Advanced skills in any school would require an increasing amount of skill points allocated to the school in which that skill resides. Want to be able to use that 100 PM point skill? You have to spec at least 100 PM points to PM. Simple as that. Think of it as moving a slider from the left (away from PD) to the right (toward PM) with the limit of that range defined by the extent to which you’ve focused on that school.
As you continue to play the game and explore, you can redirect your efforts or combine previous efforts with new ones and reshape or respec your character over time. Tired of playing a tank after 2 years? Hit the books and become a mage. Once you’ve acquired the knowledge in both schools, you can simply respec while in town to reallocate skill points between them and choose which skills you want to equip before you go adventuring. I’m not sure whether there should be any penalty or cost to do this since you’ve “earned” the right to do so by acquiring both the skill points and the relevant skills.
With this system, there is no alt-itis. Tank for your group? No problem. Want to solo along to advance your Monkish interests? Also no problem. To me this is consistent with a fantasy world where there are no archetypes.
As you focus on a school or particular school, your avatar will change in appearance. Training like a rogue? You’ll start looking like one. Studying the dark arts, your avatar will wither in physical stature, etc. Look around you in game and you’ll be able to identify (at least generally) what skills a character may be pursuing. That big lug over there is probably a tank. A useful immersive tool when there is no “class” label.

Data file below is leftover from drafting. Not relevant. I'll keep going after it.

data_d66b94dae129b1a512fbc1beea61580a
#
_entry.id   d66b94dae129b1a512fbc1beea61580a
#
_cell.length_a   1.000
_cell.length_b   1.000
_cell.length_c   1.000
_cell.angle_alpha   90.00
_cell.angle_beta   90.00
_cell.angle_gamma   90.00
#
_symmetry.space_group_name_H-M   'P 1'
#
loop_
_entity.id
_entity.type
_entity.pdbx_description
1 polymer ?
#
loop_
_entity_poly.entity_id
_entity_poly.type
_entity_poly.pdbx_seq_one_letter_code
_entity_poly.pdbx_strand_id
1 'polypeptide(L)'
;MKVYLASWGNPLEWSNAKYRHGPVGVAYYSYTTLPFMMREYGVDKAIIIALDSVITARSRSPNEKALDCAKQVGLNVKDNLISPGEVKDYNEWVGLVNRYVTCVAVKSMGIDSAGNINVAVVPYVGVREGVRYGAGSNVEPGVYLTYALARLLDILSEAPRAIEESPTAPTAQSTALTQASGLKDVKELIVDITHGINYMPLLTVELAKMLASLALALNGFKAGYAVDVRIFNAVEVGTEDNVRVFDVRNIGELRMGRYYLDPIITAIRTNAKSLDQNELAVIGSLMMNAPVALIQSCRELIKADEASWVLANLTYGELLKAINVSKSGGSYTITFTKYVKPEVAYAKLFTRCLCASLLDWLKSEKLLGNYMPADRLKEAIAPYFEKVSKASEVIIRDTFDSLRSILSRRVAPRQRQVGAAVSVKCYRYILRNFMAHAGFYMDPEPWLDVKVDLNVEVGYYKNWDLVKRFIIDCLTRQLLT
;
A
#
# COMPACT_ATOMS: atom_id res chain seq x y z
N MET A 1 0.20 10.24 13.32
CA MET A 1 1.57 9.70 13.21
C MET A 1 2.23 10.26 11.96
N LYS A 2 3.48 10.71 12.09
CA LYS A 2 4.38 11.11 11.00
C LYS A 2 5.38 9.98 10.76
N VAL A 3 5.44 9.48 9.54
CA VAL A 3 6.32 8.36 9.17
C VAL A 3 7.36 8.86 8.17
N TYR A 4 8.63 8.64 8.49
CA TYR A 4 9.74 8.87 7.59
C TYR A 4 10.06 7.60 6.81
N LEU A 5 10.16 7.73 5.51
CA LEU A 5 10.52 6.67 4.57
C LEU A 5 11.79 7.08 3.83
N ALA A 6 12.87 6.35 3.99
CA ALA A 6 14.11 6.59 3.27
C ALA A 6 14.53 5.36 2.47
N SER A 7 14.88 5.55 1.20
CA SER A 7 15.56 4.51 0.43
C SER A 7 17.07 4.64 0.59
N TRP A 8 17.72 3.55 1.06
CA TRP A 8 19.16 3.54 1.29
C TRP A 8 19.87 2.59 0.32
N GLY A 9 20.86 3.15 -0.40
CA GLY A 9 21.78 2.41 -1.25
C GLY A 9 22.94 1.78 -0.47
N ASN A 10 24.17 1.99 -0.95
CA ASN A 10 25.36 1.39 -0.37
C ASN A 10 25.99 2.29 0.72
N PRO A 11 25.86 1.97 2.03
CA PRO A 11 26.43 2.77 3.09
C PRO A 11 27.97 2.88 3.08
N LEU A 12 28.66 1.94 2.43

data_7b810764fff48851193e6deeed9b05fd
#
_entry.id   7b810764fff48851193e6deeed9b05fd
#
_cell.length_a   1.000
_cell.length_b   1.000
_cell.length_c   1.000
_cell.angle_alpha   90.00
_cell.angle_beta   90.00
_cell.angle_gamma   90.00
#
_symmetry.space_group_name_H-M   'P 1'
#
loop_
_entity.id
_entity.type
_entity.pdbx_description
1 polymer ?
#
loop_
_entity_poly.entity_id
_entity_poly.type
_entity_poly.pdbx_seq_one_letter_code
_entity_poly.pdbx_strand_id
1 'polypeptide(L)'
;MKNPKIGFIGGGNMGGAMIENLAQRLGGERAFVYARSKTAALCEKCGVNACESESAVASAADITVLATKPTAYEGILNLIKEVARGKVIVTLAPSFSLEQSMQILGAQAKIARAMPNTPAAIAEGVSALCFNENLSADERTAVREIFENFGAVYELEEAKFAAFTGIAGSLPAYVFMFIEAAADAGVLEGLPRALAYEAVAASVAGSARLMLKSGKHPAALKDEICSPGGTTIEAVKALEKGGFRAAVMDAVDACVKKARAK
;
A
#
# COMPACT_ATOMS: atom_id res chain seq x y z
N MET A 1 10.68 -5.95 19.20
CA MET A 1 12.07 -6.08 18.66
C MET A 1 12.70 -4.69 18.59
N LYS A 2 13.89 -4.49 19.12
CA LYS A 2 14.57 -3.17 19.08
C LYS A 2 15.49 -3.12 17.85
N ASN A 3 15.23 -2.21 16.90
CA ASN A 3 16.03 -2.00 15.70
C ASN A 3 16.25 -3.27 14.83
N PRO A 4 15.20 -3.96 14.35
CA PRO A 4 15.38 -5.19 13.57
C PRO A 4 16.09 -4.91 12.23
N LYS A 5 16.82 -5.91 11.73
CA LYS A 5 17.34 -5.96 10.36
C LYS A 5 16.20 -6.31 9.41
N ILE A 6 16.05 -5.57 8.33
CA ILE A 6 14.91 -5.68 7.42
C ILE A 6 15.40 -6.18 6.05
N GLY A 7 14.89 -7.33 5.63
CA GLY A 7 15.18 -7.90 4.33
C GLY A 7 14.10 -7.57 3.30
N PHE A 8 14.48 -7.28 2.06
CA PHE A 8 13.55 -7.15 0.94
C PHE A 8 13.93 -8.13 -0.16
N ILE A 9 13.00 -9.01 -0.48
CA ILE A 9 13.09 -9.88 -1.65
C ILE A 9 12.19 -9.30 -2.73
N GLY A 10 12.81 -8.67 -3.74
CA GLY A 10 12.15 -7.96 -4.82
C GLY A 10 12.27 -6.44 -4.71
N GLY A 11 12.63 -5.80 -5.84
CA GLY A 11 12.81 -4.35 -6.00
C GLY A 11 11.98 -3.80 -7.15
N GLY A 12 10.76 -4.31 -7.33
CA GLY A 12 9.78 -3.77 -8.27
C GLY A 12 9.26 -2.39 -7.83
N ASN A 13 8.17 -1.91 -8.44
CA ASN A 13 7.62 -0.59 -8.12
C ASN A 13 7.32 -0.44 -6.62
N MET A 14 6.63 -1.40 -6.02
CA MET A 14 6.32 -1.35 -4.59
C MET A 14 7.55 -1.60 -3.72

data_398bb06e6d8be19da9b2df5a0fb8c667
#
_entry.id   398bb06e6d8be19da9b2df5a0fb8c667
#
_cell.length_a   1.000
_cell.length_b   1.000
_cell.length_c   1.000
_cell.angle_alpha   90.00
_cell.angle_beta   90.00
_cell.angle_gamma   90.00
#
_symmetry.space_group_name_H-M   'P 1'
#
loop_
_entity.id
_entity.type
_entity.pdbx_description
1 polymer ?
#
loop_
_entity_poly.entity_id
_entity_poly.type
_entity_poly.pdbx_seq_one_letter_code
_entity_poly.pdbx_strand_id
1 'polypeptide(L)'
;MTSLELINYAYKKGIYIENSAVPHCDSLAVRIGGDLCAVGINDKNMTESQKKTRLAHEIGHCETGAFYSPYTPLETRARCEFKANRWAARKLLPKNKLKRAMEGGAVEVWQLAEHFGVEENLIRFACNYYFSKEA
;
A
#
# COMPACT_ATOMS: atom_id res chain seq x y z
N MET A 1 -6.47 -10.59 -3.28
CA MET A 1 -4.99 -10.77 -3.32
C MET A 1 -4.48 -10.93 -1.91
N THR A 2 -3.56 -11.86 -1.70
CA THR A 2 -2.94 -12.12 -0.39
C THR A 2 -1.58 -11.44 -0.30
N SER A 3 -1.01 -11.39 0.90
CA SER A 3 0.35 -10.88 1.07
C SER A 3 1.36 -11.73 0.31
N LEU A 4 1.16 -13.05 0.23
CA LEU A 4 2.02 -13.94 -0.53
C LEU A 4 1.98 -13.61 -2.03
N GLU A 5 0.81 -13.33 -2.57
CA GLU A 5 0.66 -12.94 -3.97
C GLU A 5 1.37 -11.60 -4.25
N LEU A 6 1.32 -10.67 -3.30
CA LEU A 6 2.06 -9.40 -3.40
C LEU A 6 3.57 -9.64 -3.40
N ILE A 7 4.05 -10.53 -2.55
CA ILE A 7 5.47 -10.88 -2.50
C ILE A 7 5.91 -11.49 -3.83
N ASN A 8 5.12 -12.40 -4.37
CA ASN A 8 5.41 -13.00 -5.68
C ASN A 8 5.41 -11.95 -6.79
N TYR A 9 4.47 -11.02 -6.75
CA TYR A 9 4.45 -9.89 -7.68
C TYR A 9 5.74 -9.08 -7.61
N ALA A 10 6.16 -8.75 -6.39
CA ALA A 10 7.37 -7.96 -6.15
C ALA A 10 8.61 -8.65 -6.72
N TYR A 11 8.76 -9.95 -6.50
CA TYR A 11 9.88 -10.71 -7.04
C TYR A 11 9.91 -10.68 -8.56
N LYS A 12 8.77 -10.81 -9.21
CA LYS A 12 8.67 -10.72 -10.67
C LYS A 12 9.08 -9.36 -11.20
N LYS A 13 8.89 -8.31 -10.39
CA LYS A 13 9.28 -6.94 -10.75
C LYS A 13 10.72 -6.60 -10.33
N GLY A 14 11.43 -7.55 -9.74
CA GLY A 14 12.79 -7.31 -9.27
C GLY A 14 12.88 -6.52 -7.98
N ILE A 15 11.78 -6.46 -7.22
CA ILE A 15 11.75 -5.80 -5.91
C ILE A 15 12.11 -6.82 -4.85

In addition to “focusing” on a particular school or schools, gaining proficiency in a weapon type, maneuver, etc. would allow you to gain enhancements while using that item. Use a one-handed sword, get better at using that. Substitute magical “disciplines” for names of weapons and you have the caster’s analog there too. Use pyrotechny, get better at pyrotechny…
Weapon and Armor Limitations
What you could use and wear would be based on your particular focus. If you’re 100% PM, you can wear plate, assuming you’ve learned how to fight in it. But, if you’re all caster, don’t expect to strap on a breast plate.
Likewise, if you’re physically strong enough to wield a two handed sword, go for it, but that will be impossible to do if you’re specced to be all caster. Same if you’re agile enough to use a bow proficiently.
Use a sword, get better as sword. Use a mace, get better at mace. How hard is that?
Faction based PvP
Start with at least 6 or 8 races/countries/kingdoms/species. For sake of simplicity, I’ll just call them realms. Certain realms will be enemies of other realms while neutral or friendly with others. Each realm would have at least one sworn enemy realm but otherwise, you can travel and adventure with any character of any realm.
But, its not all carebear either though. Characters or NPCs of an enemy realm will see you as kill on sight and treat you accordingly. You can’t attack friendlies, but you can attack neutrals or enemies. However, by gaining faction with neutrals you can turn them in to friendlies. Of course, attacking neutrals will lose you faction with them as well and making friends of one neutral will likely alienate its sworn enemy… Group with folks friendly to your enemy faction you will get a temporary faction boost based on your group’s faction with that enemy. Of course, their faction will temporarily drop slightly since they’re associating with the like of you but it may prevent you from being killed in your enemy’s territory…
With skills in various schools acquired throughout the world from different trainers, players have incentive to explore and to adventure to earn faction with realms to gain access to their lore.
So, would you play this game?